Greg Lewis/AMC/Sony Pictures Television The “Breaking Bad” spin-off “Better Call Saul” tells the origin story and eventual downfall of attorney Jimmy McGill (Bob Odenkirk), who adopts the moniker Saul Goodman as an Albuquerque “criminal lawyer” and later becomes known as Gene Takovic when he flees to Omaha, Nebraska.
With Jimmy/Saul/Gene’s story taking such a winding path and spanning two separate series, it’s hard to pin down just how old the character is at any given point. Fortunately, series creators Vince Gilligan and Peter Gould sprinkled enough clues into both shows to give sharp-eyed viewers a solid idea of how old Odenkirk’s character is at various key moments in both shows.
In Season 5, Episode 7, “JMM,” Jimmy and Kim Wexler (Rhea Seehorn) get married at Albuquerque City Hall. While they apply for their marriage license, his driver’s license is briefly shown, indicating his birth date as November 12, 1960. Seasons 1 and 2 of “Better Call Saul” take place in 2002, making him 41 at that point and aging him to 43 as the series progresses into Seasons 5 and 6.
Is Saul same actor in Breaking Bad
|Breaking Bad character|
|Bob Odenkirk as Saul Goodman / Jimmy McGill in a promotional poster for Better Call Saul ‘ s third season,|
|Full name||James Morgan McGill|
|Family||Charles McGill Sr. (father) Ruth McGill (mother) Chuck McGill (brother) Rebecca Bois (former sister-in-law) Unseen stepfather|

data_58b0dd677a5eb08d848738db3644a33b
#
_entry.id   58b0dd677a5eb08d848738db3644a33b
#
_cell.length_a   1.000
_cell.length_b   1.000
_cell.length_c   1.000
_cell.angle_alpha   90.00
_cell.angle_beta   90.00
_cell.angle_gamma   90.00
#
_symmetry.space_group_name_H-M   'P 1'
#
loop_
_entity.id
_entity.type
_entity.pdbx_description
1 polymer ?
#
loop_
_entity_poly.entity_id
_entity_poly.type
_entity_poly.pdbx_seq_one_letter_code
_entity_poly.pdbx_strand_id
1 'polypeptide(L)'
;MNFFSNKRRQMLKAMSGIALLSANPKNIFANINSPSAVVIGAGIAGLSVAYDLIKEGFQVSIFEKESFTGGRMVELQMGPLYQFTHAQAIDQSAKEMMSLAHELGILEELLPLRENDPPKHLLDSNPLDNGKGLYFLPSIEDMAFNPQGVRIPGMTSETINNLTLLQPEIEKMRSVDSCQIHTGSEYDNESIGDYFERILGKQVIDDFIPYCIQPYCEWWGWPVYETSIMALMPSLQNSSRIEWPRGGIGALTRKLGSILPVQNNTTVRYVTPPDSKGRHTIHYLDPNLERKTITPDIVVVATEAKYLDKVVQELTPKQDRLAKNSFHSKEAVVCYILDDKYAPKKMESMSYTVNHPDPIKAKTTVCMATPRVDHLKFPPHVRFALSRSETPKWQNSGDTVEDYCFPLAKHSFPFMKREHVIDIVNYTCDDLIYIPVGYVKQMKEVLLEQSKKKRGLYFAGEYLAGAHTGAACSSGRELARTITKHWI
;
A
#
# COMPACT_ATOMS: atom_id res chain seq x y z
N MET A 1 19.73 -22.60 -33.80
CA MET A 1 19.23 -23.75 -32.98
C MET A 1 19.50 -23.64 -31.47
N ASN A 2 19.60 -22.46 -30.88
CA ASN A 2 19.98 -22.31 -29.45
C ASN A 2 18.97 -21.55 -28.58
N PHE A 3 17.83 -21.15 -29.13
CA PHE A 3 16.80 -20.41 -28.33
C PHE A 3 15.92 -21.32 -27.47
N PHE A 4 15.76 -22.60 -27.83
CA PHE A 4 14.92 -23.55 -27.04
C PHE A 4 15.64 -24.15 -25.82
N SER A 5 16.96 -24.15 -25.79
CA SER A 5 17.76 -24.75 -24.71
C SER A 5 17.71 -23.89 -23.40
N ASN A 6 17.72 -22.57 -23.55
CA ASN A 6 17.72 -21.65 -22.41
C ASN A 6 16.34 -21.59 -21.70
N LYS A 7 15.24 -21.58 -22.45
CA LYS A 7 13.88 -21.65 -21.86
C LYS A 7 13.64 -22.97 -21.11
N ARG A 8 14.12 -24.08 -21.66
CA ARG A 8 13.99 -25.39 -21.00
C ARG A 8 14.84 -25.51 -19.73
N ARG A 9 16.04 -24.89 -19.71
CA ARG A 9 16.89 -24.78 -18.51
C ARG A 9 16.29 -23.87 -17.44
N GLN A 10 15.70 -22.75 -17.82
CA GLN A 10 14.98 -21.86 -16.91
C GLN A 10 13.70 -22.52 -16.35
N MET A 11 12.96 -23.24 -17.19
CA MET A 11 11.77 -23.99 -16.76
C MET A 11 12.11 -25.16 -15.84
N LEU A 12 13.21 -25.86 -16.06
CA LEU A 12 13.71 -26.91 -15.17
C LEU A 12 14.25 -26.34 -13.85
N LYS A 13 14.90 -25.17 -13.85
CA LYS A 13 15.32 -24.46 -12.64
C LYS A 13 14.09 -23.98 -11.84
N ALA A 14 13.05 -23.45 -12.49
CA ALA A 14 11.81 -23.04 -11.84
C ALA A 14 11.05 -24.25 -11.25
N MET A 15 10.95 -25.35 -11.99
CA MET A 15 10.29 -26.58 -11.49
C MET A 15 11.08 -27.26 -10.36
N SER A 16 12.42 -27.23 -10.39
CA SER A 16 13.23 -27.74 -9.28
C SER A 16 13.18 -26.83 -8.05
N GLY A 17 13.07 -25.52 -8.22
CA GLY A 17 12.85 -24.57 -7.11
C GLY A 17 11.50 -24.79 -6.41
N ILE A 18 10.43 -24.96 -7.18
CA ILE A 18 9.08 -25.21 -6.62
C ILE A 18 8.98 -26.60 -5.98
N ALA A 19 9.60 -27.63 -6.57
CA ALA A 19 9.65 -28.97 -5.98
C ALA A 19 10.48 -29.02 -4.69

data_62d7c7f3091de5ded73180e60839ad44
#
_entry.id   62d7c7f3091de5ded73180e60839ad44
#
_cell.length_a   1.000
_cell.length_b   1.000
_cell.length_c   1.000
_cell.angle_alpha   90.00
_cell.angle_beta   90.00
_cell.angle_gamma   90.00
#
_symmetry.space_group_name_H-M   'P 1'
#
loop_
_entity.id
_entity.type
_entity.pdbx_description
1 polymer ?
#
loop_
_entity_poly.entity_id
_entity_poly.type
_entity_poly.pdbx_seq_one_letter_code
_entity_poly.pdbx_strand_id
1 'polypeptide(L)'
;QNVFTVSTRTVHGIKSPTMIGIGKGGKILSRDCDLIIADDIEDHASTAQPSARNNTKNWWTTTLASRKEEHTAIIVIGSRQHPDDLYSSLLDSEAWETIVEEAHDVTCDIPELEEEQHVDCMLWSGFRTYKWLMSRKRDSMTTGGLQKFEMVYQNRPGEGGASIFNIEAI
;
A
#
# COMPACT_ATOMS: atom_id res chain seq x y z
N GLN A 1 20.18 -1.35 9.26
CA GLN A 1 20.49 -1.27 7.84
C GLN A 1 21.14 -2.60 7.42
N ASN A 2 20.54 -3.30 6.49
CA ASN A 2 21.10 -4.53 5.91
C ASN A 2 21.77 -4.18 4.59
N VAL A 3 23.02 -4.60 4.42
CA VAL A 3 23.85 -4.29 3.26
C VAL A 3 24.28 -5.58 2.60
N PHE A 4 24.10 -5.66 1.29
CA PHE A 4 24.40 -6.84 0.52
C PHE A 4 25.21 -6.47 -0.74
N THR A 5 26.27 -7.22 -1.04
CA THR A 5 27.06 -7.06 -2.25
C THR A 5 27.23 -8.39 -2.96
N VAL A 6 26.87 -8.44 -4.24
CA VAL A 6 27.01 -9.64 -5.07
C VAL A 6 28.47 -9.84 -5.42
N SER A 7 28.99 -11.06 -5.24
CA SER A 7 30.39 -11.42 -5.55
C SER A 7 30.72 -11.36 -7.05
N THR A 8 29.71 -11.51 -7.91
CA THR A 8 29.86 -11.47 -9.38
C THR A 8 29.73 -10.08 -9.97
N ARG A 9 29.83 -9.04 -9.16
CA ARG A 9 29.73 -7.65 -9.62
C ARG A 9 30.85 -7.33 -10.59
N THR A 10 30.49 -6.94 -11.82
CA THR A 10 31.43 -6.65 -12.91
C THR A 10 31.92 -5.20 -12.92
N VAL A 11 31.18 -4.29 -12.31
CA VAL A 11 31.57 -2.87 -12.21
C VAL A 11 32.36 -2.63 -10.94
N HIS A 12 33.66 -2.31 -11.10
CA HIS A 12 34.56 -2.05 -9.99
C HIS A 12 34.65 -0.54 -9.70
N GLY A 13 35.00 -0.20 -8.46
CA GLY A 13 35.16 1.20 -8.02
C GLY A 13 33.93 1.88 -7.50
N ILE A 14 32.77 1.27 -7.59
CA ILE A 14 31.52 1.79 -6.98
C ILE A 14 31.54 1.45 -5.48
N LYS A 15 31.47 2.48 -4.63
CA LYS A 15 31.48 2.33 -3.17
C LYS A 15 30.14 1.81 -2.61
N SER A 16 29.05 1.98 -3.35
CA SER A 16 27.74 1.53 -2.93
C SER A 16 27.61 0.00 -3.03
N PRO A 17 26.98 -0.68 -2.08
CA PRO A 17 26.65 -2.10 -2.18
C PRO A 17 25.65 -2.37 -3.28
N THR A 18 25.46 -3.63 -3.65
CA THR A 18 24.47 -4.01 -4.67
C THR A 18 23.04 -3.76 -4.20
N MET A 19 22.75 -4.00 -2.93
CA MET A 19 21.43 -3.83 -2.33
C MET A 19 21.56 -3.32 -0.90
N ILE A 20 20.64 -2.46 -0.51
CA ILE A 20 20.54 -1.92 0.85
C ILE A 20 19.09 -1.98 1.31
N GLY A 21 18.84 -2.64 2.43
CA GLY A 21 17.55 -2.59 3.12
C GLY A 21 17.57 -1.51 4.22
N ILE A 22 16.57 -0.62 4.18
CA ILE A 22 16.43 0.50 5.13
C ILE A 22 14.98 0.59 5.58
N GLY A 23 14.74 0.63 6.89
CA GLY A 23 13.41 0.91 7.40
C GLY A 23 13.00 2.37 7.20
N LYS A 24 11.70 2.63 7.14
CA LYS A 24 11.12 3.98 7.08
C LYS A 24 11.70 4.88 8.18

|Spouse||Kim Wexler (divorced) Two previous unseen wives|
|Date of birth||November 12, 1960|
|Birthplace||Cicero, Illinois, United States|
|Alma mater||Unidentified institution(s), including final coursework at unspecified Albuquerque community college ( undergraduate degree ); University of American Samoa (fictional; JD )|
James Morgan ” Jimmy ” McGill, better known by his business name Saul Goodman, is a fictional character created by Vince Gilligan and Peter Gould and portrayed by Bob Odenkirk in the television franchise Breaking Bad, He appears as a major character in Breaking Bad (2008–2013) and as the titular protagonist of its spin-off Better Call Saul (2015–2022).
Saul is a self-centered and unscrupulous Albuquerque -based lawyer who embraces his tactics as a former con artist and becomes involved in the city’s criminal underworld. In Breaking Bad, he acts as the consigliere for the methamphetamine cooks Walter White ( Bryan Cranston ) and Jesse Pinkman ( Aaron Paul ) and plays a crucial role in the development of their drug empire.
Better Call Saul ‘s main prequel storyline depicts Saul’s origins as the earnest lawyer Jimmy McGill and his moral deterioration in the six years before the events of Breaking Bad ; it also features a sequel storyline, where Saul is living under the assumed name Gene Takavic, that explores the consequences of his actions in Breaking Bad,